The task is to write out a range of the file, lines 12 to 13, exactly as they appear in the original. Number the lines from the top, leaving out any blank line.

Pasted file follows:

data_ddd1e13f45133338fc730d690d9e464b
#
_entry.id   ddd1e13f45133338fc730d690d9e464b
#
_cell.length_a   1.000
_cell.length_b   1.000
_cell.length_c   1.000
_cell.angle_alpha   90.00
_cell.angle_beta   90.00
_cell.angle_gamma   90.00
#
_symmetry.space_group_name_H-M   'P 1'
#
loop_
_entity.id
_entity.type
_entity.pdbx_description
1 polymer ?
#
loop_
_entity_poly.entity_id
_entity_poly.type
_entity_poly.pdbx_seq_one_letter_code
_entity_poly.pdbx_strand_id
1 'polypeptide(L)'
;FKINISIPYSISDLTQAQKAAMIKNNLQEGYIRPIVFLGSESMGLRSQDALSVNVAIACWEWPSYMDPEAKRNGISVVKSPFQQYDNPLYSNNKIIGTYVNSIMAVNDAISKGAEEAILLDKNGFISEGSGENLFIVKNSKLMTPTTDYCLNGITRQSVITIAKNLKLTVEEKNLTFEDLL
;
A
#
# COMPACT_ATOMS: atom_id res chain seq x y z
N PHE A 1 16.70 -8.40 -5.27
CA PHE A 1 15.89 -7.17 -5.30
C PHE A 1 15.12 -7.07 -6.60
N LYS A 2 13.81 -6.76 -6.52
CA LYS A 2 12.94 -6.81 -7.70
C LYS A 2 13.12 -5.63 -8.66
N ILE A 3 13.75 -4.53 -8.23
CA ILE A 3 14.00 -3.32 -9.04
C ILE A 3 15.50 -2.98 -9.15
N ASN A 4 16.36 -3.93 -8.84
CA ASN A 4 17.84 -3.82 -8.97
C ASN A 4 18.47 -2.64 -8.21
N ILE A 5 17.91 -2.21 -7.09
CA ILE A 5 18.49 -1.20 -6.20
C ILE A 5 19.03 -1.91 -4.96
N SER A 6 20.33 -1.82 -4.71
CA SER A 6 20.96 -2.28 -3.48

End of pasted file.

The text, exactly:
_symmetry.space_group_name_H-M   'P 1'
#